So there is an inextricable link between racism and imperialism. Both are manifestations of national oppression, carried out by the ruling classes of the major colonialist countries (initially Britain, Spain, Italy, Portugal, Holland, Belgium and Germany, and later the US and Japan) as a means of perpetuating capitalism. This link between racism and imperialism is paralleled by the equally inextricable link between anti-racism and anti-imperialism. One cannot meaningfully oppose one manifestation of national oppression without opposing all manifestations of national oppression. To oppose racist policing is also to oppose the legacy of slavery represented by the likes of Edward Colston and Cecil Rhodes. It also means opposing imperialist wars, such as have been carried out against Syria, Libya, Iraq, Afghanistan and Yugoslavia. It also means opposing imperialist destabilisation and coercion, such as is currently being carried out against Venezuela, Zimbabwe, Iran, Cuba, Syria, DPR Korea, Nicaragua and other countries. It also means opposing attempts to reassert US global hegemony, currently gathering steam in the form of a New Cold War against China.
What statues should fall in Hong Kong?
Which brings us to the contentious issue of the protests in Hong Kong, a source of much confusion in the West. As Ajit Singh and Danny Haiphong have recently noted, some of the protest leaders in Hong Kong have attempted to associate themselves with Black Lives Matter, claiming a common cause against oppression and police brutality in spite of their close ties to some of the most reactionary and racist elements in US politics. Student activist Joshua Wong has gone so far as to accuse basketball star LeBron James of hypocrisy over his active support for anti-racist protests in the US and his lack of support for anti-government protests in Hong Kong.
The anti-racist protests taking place around the world in response to the gruesome murder of George Floyd are protests against national oppression, as discussed above. The attacks on the statues of racists, slave-traders, colonisers and imperialists are deeply connected to this movement. If black lives matter, the adulation of colonial oppressors must end.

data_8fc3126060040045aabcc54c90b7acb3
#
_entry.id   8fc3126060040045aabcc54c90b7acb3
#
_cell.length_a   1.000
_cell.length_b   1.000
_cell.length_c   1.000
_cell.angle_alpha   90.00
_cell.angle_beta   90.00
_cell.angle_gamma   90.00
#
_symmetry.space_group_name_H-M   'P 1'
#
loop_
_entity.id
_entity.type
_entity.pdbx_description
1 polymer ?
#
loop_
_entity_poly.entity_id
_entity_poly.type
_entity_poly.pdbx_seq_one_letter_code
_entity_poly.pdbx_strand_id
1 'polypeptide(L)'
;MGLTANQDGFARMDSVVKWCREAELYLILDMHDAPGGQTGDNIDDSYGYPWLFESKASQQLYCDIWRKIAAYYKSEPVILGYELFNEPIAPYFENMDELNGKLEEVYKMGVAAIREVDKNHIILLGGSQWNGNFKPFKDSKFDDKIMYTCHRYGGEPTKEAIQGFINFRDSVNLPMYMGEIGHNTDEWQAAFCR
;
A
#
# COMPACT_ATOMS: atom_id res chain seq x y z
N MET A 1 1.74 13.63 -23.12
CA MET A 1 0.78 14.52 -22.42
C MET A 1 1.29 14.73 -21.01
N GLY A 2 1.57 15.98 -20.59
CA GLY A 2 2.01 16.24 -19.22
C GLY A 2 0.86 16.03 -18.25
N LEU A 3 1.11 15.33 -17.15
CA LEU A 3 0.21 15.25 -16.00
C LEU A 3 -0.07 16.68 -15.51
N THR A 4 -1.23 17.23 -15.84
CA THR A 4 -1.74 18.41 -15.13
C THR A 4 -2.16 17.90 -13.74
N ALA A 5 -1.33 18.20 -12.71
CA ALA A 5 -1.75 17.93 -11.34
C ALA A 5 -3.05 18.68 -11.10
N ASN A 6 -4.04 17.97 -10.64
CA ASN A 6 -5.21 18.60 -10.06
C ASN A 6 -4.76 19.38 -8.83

So are the anti-government protests in Hong Kong also directed at racism and imperialism? If they are, wouldn’t we expect the protestors to be toppling the statues of Queen Victoria, King George VI and Thomas Jackson? After all Hong Kong is practically the quintessential example of colonialism. Incorporated into China since 214 BCE, it was seized by Britain in 1842 following the First Opium War, converted into a colony, and used as a base from which to direct British commercial operations, the most important of which was pushing opium onto the Chinese people. In 155 years of colonial rule, there were 28 British governors, with not a single one elected by Chinese people; Hong Kong was run essentially as an apartheid colony in which white people led a highly privileged existence.
Hong Kong was only returned to Chinese control in 1997, and thus a great deal of its colonial legacy remains. And yet the Hong Kong protestors don’t attack this legacy; in fact they are nostalgic for the days of British rule – waving union jacks and singing God Save the Queen – and they work closely with imperialist anti-China hawks like Tom Cotton, Marco Rubio and Mike Pompeo (all of whom, incidentally, are violently opposed to Black Lives Matter).
The only action Joshua Wong and his group have taken in relation to statues was to cover the Golden Bauhinia statue in black cloth ahead of President Xi Jinping’s visit to the city in 2017. The Golden Bauhinia statue was built in 1997 to celebrate the handover of Hong Kong and the establishment of the Hong Kong Special Administrative Region. So it turns out the Hong Kong protestors attack anti-colonial symbols, not colonial symbols. This amply demonstrates the fundamental difference between the global anti-racist protests and the Hong Kong ‘pro-democracy’ protests.
Toppling the statues of colonialists and white supremacists is a matter of global resistance against oppression. From Bristol to Boston to Hong Kong, the statues of colonisers and racists must fall.